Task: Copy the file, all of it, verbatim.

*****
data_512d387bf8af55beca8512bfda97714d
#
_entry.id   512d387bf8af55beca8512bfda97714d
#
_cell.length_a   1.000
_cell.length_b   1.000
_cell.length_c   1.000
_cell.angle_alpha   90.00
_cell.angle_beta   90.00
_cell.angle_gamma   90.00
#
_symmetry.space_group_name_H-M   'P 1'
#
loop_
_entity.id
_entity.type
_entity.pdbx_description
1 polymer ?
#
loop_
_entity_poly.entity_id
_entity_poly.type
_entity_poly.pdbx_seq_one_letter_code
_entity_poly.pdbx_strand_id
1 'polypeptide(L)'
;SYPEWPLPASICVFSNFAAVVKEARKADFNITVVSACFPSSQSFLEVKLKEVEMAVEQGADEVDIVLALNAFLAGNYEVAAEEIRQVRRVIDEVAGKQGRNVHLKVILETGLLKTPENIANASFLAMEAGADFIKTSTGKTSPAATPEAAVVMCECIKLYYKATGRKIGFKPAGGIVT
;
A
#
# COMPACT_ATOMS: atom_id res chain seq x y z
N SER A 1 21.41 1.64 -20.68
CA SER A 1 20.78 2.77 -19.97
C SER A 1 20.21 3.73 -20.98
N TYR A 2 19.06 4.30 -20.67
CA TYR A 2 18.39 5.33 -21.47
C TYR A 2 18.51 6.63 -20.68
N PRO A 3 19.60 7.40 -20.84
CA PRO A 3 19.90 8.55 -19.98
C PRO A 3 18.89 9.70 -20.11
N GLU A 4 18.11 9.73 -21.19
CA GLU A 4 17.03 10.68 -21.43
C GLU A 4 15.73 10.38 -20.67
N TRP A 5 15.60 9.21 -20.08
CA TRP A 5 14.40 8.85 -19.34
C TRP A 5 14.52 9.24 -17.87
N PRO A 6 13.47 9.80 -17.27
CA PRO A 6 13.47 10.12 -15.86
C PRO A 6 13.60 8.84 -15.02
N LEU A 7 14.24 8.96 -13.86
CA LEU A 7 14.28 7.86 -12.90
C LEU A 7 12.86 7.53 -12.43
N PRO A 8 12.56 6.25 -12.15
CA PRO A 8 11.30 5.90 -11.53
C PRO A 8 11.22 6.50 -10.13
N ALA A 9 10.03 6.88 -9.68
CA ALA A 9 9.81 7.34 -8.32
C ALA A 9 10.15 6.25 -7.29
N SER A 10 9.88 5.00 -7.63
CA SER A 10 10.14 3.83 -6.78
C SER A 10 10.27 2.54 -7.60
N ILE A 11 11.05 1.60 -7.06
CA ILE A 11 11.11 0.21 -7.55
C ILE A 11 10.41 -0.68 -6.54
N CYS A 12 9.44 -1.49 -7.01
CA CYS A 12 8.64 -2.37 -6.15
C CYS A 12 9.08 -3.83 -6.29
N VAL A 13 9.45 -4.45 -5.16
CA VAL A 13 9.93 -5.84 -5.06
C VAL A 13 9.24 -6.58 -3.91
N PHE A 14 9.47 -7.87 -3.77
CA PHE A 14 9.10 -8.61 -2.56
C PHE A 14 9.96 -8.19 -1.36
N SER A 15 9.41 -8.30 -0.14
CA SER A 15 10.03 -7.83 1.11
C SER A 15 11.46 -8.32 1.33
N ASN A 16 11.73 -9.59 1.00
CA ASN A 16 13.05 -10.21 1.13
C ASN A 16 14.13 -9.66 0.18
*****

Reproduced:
data_512d387bf8af55beca8512bfda97714d
#
_entry.id   512d387bf8af55beca8512bfda97714d
#
_cell.length_a   1.000
_cell.length_b   1.000
_cell.length_c   1.000
_cell.angle_alpha   90.00
_cell.angle_beta   90.00
_cell.angle_gamma   90.00
#
_symmetry.space_group_name_H-M   'P 1'
#
loop_
_entity.id
_entity.type
_entity.pdbx_description
1 polymer ?
#
loop_
_entity_poly.entity_id
_entity_poly.type
_entity_poly.pdbx_seq_one_letter_code
_entity_poly.pdbx_strand_id
1 'polypeptide(L)'
;SYPEWPLPASICVFSNFAAVVKEARKADFNITVVSACFPSSQSFLEVKLKEVEMAVEQGADEVDIVLALNAFLAGNYEVAAEEIRQVRRVIDEVAGKQGRNVHLKVILETGLLKTPENIANASFLAMEAGADFIKTSTGKTSPAATPEAAVVMCECIKLYYKATGRKIGFKPAGGIVT
;
A
#
# COMPACT_ATOMS: atom_id res chain seq x y z
N SER A 1 21.41 1.64 -20.68
CA SER A 1 20.78 2.77 -19.97
C SER A 1 20.21 3.73 -20.98
N TYR A 2 19.06 4.30 -20.67
CA TYR A 2 18.39 5.33 -21.47
C TYR A 2 18.51 6.63 -20.68
N PRO A 3 19.60 7.40 -20.84
CA PRO A 3 19.90 8.55 -19.98
C PRO A 3 18.89 9.70 -20.11
N GLU A 4 18.11 9.73 -21.19
CA GLU A 4 17.03 10.68 -21.43
C GLU A 4 15.73 10.38 -20.67
N TRP A 5 15.60 9.21 -20.08
CA TRP A 5 14.40 8.85 -19.34
C TRP A 5 14.52 9.24 -17.87
N PRO A 6 13.47 9.80 -17.27
CA PRO A 6 13.47 10.12 -15.86
C PRO A 6 13.60 8.84 -15.02
N LEU A 7 14.24 8.96 -13.86
CA LEU A 7 14.28 7.86 -12.90
C LEU A 7 12.86 7.53 -12.43
N PRO A 8 12.56 6.25 -12.15
CA PRO A 8 11.30 5.90 -11.53
C PRO A 8 11.22 6.50 -10.13
N ALA A 9 10.03 6.88 -9.68
CA ALA A 9 9.81 7.34 -8.32
C ALA A 9 10.15 6.25 -7.29
N SER A 10 9.88 5.00 -7.63
CA SER A 10 10.14 3.83 -6.78
C SER A 10 10.27 2.54 -7.60
N ILE A 11 11.05 1.60 -7.06
CA ILE A 11 11.11 0.21 -7.55
C ILE A 11 10.41 -0.68 -6.54
N CYS A 12 9.44 -1.49 -7.01
CA CYS A 12 8.64 -2.37 -6.15
C CYS A 12 9.08 -3.83 -6.29
N VAL A 13 9.45 -4.45 -5.16
CA VAL A 13 9.93 -5.84 -5.06
C VAL A 13 9.24 -6.58 -3.91
N PHE A 14 9.47 -7.87 -3.77
CA PHE A 14 9.10 -8.61 -2.56
C PHE A 14 9.96 -8.19 -1.36
N SER A 15 9.41 -8.30 -0.14
CA SER A 15 10.03 -7.83 1.11
C SER A 15 11.46 -8.32 1.33
N ASN A 16 11.73 -9.59 1.00
CA ASN A 16 13.05 -10.21 1.13
C ASN A 16 14.13 -9.66 0.18